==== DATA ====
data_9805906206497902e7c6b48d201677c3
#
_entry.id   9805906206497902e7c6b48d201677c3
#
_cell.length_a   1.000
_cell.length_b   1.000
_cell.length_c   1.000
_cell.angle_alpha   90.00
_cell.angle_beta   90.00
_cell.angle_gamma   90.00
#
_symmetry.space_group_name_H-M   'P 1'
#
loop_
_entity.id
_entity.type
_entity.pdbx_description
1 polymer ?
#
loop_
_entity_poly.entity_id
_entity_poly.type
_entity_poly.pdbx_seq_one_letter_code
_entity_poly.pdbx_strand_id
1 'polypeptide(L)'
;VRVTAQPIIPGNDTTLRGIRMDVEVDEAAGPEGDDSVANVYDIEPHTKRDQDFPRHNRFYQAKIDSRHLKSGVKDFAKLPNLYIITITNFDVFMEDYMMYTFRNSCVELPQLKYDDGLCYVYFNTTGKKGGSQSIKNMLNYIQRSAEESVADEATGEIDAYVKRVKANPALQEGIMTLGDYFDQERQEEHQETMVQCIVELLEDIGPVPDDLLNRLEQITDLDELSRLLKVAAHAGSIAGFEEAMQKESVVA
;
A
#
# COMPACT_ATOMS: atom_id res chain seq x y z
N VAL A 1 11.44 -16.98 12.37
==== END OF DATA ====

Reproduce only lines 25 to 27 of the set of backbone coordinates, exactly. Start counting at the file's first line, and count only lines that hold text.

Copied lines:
1 'polypeptide(L)'
;VRVTAQPIIPGNDTTLRGIRMDVEVDEAAGPEGDDSVANVYDIEPHTKRDQDFPRHNRFYQAKIDSRHLKSGVKDFAKLPNLYIITITNFDVFMEDYMMYTFRNSCVELPQLKYDDGLCYVYFNTTGKKGGSQSIKNMLNYIQRSAEESVADEATGEIDAYVKRVKANPALQEGIMTLGDYFDQERQEEHQETMVQCIVELLEDIGPVPDDLLNRLEQITDLDELSRLLKVAAHAGSIAGFEEAMQKESVVA
;